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Playstation 2












M (Mature)



Q3 2001



- Love those lighting effects

- Damage to surroundings a nice touch and handled well

- Excellent multiplayer games



- No real additions to the FPS genre

- SAVE OFTEN, because the game sure doesn't



Review: No One Lives Forever (Playstation 2)

Review: TimeSplitters 2 (Playstation 2)

Review: Halo (XBox)



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Red Faction

Score: 8.5 / 10

Red Faction is one of the more anticipated First Person Shooter games to be released for the Playstation 2 system. Taking place in the future when the human race has begun to colonize Mars, the Ultor corporation has implemented an extensive mining operation. This operation turns people into nothing more than property to be used – the conditions are horrendous and the fatalities are high. Needless to say, the population is outraged and scared thanks to a plague that is rampaging through the minor classes. It is time to fight back, and with an unexpected spark starting in front of you, the battle has begun! Using the violence as a ignition, Red Faction (the name of the rebellious movement, not the game) led by the enigmatic Eos begins to organize the counter-attack against the Ultor corporation, and you've been conscripted.

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The game is really linear… unless you suffer from a really traumatic short-term memory paired with Attention Deficit Disorder, you aren't going to have a real hard time figuring out where you are going or supposed to be going. At some points in the game you are practically led around by your nose from objective to objective which is all fine and dandy but I prefer a little more of a thinking man's FPS. Some of these levels, while open and spacious, don't really provide you much of an opportunity to go searching around and look at the areas. You get a distinct feeling of being funneled towards something at all times. That's not true of all levels however, there are some good infiltration levels in the game but with the defenses in some of them you get the feeling that it would have been more worthwhile to just blow a variety of holes into any one that gets in your way (damn pacifist rebellions).




- Playstation 2 Game Reviews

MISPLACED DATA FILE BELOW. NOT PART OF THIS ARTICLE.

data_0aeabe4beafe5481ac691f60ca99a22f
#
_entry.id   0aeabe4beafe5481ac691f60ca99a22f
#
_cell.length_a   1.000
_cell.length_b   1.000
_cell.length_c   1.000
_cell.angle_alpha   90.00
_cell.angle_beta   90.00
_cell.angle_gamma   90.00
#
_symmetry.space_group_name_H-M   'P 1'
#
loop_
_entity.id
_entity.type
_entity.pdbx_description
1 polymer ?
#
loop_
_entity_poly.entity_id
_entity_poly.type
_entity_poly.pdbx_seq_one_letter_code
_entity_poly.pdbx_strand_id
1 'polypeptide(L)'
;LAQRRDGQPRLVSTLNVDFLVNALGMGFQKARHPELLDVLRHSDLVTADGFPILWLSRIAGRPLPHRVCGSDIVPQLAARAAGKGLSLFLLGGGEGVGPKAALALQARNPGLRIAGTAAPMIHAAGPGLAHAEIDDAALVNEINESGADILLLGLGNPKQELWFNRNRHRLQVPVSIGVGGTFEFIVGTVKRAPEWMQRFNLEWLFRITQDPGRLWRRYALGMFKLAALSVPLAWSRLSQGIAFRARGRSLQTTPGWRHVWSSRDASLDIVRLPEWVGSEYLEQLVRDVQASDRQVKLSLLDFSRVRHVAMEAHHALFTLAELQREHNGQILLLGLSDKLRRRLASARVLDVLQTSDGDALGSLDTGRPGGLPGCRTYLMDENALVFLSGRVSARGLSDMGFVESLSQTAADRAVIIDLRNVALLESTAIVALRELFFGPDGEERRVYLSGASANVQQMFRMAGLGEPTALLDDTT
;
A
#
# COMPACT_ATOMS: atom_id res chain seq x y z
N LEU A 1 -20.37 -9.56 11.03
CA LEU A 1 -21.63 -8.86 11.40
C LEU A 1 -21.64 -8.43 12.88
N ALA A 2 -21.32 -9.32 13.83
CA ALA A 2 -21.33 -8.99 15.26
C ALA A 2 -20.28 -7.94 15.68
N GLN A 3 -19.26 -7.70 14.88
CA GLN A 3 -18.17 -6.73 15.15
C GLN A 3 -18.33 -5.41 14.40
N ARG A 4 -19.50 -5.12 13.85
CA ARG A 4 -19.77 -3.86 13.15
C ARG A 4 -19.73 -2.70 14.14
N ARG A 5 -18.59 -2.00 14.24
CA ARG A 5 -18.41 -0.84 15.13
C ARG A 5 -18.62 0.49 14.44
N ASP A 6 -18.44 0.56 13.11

- Shooter Game Reviews

- Reviews of Games Published by THQ

Starting off with a simple baton, you can move up to more serious weaponry and hardware quickly, ranging from pistols and high powered rifles to shotguns and all sorts of explosives. Most importantly, the explosives are more important in this game than most – they actually blow holes into your surroundings. If you need a foxhole, all you have to do is place a charge on the ground then, once the smoke clears, you are the proud owner of a hole. (I'm sure that all of the existentialists out there will have difficulty with the concept of ownership 


of a void.) Needless to say, the use of explosives can help you out if you don't feel like finding a key-card, just blow out the walls surrounding the door or burrow underneath it whatever you prefer. Even cooler is the addition of playable machines. Sure they've been in tons of FPSs in recent memory, but not this versatile. You can use mini-submarines to fighters to army style jeeps with a saw-back turret. (makes my mouth water thinking of all the destruction that I could wreak with those.)

The visuals are pretty darn good and the PS2 really allows this game to hum along nicely. In order to create the really crypt-like visuals, the lighting has been massively turned down making for some nice ambush situations and general freak-outs whenever someone just hops out in front of you. The sound? It's there… music blends alright, nothing really stood out enough for me to really notice unless the music was particularly annoying. It really gave you the feel of a moody techno beat – everyone’s favorite gaming music these days.


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I would be lax if I forgot to mention my favorite feature of Red Faction, the multiplayer options. The multiplayer is absolutely great, unfortunately it only has basic frag matches. But it does provide the opportunity to play with a large number of bots and players (provided that you have the multi-taps and controllers) and it does so rather smoothly I might add. The major difficulty in playing in multiplayer (besides having your screen shrunken down) is that the computer controlled targeting that exists in single player doesn't work in multiplayer. It will definitely take a while for most people to get the hang of moving and aiming, especially with the high-explosive weapons where you only get one shot. It's a good idea to improve your fighting skills in the multiplayer arenas before you go and tackle the single player game (not to mention the fact that you get to humiliate your friends).

All in all, this is a good FPS for the PS2 but it does have it's limitations.

- Tazman

(July 31, 2001)

"Brannigan's Law is like Brannigan's Love. Fast and hard."

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